"Since Benton Plumbing, Inc.'s authority as an Arkansas corporation was revoked on February 1, 1959, pursuant to Section 84-1841, Ark.Stats. (1960 Replacement), the Court erred in holding that Morris W. Rommel and Lucile Rommel were not liable as partners for indebtedness incurred in the name of Benton Plumbing, Inc., subsequent to February 1, 1959, and prior to the date when the delinquent franchise tax was paid."

The following facts, as reflected by the stipulation, are pertinent to the determination of the issue herein.

1. Benton Plumbing, Inc., was organized as an Arkansas corporation on August 16, 1954, the incorporators being Morris W. Rommel, Lucile Rommel, and A. G. Hockersmith, Jr. At the time the work was performed for Spring Creek Baptist Church, the original incorporators were the sole owners of stock in the corporation.

2. On February 1, 1959, under the authority of Act 304 of the General Assembly of 1953,[3] the Governor issued his proclamation proclaiming all corporations which had been certified as delinquent in payment of the Franchise Tax "to have forfeited all rights to do business in this State, and to be dissolved or withdrawn, as the case may be." This included Benton Plumbing, Inc.

3. The contract between the Spring Creek Baptist Church and Benton Plumbing, Inc., was entered into on November 4, 1959.

4. Suit was instituted against Benton Plumbing and Spring Creek by Crane on September 16, I960, and against the Rommels on September 20, 1960. Spring Creek filed its counterclaim against the Rommels on September 28, 1960.

5. The franchise tax for the years 1958, 1959, and 1960, in the amount of $41.25, was paid to the State of Arkansas on December 19, 1960, the receipt showing that said sum was received from "Benton Plumbing, Inc."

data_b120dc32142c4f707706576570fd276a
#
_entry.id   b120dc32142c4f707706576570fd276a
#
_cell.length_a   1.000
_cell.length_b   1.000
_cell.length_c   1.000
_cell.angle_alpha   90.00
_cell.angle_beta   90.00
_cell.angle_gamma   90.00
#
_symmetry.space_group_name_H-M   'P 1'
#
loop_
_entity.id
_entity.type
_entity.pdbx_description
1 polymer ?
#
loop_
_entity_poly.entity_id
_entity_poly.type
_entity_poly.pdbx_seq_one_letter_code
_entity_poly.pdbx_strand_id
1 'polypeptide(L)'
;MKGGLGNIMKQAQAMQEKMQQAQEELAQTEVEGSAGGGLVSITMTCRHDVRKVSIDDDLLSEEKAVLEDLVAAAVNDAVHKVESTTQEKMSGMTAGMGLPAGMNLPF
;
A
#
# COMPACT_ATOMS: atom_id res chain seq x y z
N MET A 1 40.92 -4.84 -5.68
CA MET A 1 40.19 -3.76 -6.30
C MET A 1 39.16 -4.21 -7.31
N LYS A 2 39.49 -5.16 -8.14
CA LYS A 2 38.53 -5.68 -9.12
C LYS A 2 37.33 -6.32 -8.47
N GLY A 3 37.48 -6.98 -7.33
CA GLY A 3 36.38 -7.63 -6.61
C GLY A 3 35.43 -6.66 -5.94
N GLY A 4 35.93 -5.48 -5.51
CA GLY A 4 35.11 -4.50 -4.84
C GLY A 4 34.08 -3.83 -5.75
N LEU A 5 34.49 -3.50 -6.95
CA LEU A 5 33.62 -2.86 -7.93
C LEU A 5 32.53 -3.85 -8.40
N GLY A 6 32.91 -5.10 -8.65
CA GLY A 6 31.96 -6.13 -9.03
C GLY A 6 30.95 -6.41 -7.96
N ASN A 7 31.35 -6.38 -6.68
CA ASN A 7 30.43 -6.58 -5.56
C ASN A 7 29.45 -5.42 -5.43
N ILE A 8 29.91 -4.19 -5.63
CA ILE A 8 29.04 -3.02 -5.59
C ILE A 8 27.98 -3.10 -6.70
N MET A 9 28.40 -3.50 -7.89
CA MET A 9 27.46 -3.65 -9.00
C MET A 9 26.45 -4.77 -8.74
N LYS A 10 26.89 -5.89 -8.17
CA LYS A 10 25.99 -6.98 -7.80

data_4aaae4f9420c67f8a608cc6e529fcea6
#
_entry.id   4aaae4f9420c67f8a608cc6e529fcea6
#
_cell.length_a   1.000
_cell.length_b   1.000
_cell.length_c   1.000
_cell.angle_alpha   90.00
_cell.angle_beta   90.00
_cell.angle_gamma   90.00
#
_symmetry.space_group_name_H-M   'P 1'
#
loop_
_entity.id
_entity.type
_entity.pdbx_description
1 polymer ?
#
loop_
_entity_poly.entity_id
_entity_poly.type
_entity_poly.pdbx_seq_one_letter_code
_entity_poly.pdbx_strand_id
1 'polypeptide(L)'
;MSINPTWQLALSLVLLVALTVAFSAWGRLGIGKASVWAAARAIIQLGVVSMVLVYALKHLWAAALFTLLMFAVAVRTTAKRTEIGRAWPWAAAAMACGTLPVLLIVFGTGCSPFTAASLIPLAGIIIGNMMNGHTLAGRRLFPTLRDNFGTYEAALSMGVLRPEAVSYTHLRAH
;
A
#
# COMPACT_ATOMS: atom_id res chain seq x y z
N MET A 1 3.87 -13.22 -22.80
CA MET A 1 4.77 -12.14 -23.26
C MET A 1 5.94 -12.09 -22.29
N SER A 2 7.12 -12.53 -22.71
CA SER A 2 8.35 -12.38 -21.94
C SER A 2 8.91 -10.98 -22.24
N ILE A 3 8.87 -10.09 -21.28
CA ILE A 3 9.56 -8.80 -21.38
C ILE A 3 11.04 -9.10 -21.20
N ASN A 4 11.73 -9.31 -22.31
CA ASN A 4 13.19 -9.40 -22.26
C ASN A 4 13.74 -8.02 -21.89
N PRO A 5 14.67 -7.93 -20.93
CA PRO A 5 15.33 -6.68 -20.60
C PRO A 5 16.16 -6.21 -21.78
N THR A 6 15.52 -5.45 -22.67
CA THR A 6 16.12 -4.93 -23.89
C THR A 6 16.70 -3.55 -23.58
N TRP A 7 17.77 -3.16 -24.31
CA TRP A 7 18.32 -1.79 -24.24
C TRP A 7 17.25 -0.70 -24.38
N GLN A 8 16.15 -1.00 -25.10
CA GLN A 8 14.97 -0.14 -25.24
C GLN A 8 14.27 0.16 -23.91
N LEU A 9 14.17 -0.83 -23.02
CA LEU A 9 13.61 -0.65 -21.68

Let us first consider the status of the corporation after paying its delinquent tax. Relative thereto, Section 84-1841, Ark.Stats. (1960 Replacement), provides:

"Provided, any corporation which has had its charter or authority to do business in the State declared forfeited by proclamation of the Governor may be reinstated to all its rights, powers and property upon filing with the Commissioner all delinquent franchise tax reports and payment of all taxes and penalties due for each year of delinquency, such taxes and penalties to be computed in the same manner as though such corporate charter or authority had not been declared forfeited. "Upon filing with the Secretary of State, or other official who issued original corporate charter or authority, the receipt of the Commissioner, or the Attorney General, showing the payment by the corporation of all amounts due, as hereinabove provided, the Secretary of State, or such other official, shall strike the name of such corporation from the list of corporations whose charters or authorities have been declared forfeited in any proclamation of the Governor. Thereafter,[4] such corporation shall stand in all respects as though its name had never been included in any such proclamation, and the corporation and the Commissioner shall be advised of such reinstatement by the reinstating official or agency."